my weakened members and make all the cuts disappear,

O Savior, and give me perfect wholeness as I enjoyed before,

when I was not so stained,

when I was not a criminal,

not enflamed with wound or blemish, O my God,

but then I possessed serenity and joy,

peace and gentleness and holy humility and magnanimity

where there was a fullness of patience and of outstanding works,

an endurance and invincible power towards everything.

Then there was an abundance of consoling tears each day,

there was joyful exuberance in my heart,

which flowed out like a spring, pouring forth inexhaustibly

like a fountain from which poured forth honey, a drink of joy,

to which I ceaselessly returned in the mouth of my spirit.

There was complete health, there purity,

there the extinction of all my passions and vain thoughts,

there impassibility produced in me a face illumined,

and it has always stayed with me, spiritually speaking,

understand me properly, I beg you, read these words,

not interpreting what I say in any stupid, impure image,

but it brought me an ineffable pleasure of union

and an unlimited desire for nuptial union with God.

Receiving this, I also became impassible,

enflamed with pleasure, burning with desire for it

and I participated in the light,

yes, I became light, above every passion, beyond every evil,

for passion does not flower in the light of impassibility

any more than shadow in darkness of light flowers in the sun.

Therefore, having become such and really being such,

I relaxed, O Master, because I had confidence in myself.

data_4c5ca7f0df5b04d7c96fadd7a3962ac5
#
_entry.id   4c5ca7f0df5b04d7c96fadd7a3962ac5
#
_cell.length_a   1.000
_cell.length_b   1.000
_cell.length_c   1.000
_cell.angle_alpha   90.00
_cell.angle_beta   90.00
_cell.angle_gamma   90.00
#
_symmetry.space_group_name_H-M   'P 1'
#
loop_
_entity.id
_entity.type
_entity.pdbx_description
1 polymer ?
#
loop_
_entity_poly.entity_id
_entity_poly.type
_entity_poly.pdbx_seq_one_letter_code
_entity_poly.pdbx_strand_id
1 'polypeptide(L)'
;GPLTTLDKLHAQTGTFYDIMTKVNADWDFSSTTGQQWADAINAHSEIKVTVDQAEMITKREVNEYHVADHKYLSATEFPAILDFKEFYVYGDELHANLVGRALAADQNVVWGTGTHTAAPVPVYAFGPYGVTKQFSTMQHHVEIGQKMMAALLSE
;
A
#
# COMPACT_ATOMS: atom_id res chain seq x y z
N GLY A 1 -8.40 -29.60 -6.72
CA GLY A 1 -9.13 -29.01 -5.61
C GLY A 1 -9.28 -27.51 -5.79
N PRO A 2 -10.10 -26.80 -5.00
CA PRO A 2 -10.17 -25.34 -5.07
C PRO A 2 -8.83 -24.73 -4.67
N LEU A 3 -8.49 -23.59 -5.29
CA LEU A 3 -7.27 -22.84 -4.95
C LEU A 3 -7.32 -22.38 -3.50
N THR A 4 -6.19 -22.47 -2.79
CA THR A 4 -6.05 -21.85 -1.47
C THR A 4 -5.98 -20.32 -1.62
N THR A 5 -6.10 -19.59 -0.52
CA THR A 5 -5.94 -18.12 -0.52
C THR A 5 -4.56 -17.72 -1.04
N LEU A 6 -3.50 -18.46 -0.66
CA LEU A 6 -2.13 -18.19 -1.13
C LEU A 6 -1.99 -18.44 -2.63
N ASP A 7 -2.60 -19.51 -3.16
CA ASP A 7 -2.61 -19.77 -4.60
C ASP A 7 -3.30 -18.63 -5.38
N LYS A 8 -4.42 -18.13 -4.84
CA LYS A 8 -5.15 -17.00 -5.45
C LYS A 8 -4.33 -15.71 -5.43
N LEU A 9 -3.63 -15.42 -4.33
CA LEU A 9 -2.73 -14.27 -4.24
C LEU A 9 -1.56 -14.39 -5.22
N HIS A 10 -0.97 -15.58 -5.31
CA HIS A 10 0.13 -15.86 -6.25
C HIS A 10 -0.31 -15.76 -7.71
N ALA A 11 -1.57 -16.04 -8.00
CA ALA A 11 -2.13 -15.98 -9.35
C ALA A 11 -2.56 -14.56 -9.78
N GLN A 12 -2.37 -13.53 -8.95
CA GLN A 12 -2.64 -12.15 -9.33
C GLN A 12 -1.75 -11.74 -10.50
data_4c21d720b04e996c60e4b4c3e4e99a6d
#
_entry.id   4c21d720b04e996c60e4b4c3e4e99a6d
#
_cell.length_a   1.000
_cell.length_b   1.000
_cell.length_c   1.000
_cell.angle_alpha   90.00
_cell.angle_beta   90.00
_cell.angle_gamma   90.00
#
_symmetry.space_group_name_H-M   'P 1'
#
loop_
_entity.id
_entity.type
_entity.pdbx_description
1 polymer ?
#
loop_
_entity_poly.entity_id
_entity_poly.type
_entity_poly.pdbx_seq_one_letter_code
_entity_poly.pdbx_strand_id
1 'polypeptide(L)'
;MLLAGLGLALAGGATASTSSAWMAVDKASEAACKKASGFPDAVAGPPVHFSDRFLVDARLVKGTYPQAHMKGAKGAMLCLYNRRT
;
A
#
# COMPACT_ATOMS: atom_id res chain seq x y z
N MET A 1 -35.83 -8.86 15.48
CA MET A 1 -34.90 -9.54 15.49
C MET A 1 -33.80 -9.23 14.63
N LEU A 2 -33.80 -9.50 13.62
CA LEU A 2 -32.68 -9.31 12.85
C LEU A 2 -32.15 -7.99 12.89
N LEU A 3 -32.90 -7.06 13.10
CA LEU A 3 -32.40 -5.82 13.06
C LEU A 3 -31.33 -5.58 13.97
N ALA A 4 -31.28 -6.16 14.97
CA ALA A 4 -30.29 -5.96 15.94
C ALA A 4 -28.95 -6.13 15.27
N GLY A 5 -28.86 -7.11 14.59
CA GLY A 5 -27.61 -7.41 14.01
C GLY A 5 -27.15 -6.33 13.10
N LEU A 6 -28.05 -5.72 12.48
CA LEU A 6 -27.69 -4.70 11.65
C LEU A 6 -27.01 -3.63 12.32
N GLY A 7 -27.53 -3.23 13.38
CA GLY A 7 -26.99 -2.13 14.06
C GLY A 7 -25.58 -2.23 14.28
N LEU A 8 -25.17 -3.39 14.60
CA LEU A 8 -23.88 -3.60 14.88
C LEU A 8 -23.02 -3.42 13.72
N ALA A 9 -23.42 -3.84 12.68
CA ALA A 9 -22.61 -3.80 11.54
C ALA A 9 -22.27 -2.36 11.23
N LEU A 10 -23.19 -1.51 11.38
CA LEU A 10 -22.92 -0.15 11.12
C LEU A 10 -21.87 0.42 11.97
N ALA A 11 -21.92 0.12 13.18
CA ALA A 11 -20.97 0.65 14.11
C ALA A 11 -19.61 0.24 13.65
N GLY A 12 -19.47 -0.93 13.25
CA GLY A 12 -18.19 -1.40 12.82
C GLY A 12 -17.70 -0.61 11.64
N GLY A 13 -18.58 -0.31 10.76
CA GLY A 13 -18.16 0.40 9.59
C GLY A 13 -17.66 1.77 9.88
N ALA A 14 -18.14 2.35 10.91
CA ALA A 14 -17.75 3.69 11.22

I was overcome by the cares of sensible things

and I fell, O wretched one, to the worries of the concerns of life.

And as iron once it has cooled, I became black,

and dragged through the earth, I took on rust.

And this is why I cry out to You again to purify me,

to my first beauty and to let me enjoy again Your light,

now and always and forever and ever. Amen.

Hymn 46 from Hymns of Divine Love by St Symeon the New Theologian.


Rome to US Eastern Catholics: New Priests Should “Embrace Celibacy”

May 15, 2012

Cardinal Leonardo Sandri was appointed by Pope Benedict XVI in 2007 to oversee the Vatican’s relationship with the Eastern Catholic Churches

Signaling a possible shift in policy, Catholic News Service today reported the comments of the head of the papal office overseeing US Eastern Catholic Bishops that new vocations to the priesthood in US Eastern Catholic Churches should be “embracing celibacy” because “mandatory celibacy is the general rule for priests” in the US. For the past several years, Eastern Catholic Bishops in the US have had the option of requesting dispensations from the celibacy rule from Rome to allow for the ordination of married men to the priesthood. While it is not yet known if this signifies a change in policy on the issue, this is the first time in decades for a Vatican official to publicly encourage celibacy for Eastern Catholic clergy. It also contrasts with recent allowances of some ordinations of married men to the priesthood in the Latin Rite among clergy converts from Protestant churches.

The comments were made by Cardinal Leonardo Sandri, prefect of the Vatican’s Eastern Congregation (which oversees the Vatican’s relationship with Eastern Catholic Churches), during the ad limina visit of 14 Eastern Catholic Bishops to Rome. Speaking to the assembled Bishops after Mass at St. Peter’s Basilica on May 15, CNS reported the Cardinal’s comments on the clergy shortage among Eastern Catholics in the US:

All the churches are hurting for clergy, he said. Even those that have a relatively high proportion of clergy to faithful are stretched by the great distances those priests must travel to minister to the faithful.